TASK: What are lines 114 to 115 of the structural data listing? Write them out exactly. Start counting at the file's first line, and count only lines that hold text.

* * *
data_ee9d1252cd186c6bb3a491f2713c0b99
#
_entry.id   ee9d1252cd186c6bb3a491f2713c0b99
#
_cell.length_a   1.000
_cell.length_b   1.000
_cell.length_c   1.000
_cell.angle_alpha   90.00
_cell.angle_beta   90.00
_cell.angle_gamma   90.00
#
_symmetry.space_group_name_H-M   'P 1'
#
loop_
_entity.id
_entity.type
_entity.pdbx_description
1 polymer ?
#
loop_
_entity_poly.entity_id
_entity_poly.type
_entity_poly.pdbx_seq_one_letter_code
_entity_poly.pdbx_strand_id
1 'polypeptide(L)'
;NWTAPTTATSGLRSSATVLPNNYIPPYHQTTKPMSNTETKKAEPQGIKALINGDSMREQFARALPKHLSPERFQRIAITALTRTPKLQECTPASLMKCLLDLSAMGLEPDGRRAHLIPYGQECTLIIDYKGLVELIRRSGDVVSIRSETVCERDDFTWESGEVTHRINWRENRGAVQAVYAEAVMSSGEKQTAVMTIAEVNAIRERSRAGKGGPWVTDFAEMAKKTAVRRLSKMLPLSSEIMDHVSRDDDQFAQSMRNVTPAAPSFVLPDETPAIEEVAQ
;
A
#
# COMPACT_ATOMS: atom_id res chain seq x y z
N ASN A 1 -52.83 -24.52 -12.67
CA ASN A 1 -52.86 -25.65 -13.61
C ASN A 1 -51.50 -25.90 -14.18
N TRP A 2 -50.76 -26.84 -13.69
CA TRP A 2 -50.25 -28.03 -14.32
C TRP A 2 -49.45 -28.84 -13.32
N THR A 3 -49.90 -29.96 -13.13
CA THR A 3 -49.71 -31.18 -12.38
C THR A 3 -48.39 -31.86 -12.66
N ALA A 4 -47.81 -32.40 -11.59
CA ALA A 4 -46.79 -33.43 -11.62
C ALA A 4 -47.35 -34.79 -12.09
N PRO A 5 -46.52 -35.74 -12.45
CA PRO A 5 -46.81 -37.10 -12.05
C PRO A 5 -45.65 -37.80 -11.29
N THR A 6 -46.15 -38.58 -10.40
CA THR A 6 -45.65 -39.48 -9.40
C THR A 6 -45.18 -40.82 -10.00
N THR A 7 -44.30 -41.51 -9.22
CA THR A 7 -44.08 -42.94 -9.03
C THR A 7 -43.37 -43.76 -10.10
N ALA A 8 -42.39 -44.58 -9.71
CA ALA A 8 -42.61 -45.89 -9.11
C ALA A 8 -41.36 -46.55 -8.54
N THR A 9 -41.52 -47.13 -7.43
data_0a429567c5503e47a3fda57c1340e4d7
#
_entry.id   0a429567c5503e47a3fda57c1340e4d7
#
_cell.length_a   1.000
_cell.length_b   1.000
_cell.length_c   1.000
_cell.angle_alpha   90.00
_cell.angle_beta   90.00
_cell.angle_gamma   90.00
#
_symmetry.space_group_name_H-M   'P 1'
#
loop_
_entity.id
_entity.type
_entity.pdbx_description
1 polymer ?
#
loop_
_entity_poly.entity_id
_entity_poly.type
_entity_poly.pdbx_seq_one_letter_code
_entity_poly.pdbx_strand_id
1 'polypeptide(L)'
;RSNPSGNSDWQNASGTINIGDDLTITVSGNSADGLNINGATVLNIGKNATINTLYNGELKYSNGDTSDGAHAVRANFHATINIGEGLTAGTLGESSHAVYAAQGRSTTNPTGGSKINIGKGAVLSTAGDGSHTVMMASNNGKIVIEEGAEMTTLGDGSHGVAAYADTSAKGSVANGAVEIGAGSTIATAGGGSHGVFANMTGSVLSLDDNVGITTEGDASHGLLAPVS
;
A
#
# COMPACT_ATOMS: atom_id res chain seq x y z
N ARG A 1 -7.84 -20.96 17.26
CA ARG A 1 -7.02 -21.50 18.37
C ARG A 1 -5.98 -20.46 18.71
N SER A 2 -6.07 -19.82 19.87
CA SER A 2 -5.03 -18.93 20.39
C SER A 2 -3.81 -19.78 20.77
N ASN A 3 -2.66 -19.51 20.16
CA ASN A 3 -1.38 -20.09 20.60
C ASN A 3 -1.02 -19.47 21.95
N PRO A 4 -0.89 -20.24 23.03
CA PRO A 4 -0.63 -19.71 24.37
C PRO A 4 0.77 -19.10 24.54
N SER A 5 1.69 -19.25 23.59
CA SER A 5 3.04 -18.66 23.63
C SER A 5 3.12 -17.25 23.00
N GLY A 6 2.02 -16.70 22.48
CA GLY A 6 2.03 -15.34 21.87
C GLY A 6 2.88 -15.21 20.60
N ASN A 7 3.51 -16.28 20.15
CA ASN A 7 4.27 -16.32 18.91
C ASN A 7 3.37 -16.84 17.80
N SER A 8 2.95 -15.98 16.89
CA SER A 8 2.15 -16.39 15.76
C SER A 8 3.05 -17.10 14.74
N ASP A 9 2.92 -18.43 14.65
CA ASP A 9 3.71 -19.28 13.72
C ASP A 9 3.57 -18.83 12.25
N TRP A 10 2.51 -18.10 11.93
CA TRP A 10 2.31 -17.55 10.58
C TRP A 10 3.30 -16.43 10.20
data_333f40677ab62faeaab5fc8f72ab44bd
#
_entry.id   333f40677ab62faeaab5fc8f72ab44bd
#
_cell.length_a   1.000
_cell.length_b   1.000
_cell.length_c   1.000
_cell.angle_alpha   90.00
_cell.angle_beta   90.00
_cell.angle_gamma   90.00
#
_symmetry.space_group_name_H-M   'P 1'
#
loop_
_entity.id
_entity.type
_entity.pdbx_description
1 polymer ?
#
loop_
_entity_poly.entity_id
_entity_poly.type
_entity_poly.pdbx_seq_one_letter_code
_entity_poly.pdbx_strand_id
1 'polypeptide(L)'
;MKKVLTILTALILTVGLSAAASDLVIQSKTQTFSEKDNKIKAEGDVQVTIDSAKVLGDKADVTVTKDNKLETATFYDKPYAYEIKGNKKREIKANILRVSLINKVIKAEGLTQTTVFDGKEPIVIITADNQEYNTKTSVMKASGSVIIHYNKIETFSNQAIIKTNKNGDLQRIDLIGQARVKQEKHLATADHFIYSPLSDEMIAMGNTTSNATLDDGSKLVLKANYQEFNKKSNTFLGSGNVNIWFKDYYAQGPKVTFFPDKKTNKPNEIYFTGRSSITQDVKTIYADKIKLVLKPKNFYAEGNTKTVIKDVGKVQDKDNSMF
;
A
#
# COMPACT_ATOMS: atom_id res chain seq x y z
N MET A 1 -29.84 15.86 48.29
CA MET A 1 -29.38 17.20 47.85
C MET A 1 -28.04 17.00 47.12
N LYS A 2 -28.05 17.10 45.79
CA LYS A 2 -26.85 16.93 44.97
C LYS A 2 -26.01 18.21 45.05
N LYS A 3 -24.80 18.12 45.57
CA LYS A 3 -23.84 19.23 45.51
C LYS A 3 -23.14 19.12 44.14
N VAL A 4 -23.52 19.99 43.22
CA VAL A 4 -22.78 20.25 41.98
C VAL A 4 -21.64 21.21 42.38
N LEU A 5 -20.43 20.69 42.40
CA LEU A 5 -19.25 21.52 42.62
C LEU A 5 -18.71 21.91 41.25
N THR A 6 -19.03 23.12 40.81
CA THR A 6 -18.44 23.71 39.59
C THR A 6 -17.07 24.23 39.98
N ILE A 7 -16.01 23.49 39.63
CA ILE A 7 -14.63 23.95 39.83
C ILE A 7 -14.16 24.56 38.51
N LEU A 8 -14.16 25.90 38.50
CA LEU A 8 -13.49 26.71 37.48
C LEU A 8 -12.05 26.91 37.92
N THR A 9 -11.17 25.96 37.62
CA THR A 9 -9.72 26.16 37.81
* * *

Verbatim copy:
CA TRP A 10 2.31 -17.55 10.58
C TRP A 10 3.30 -16.43 10.20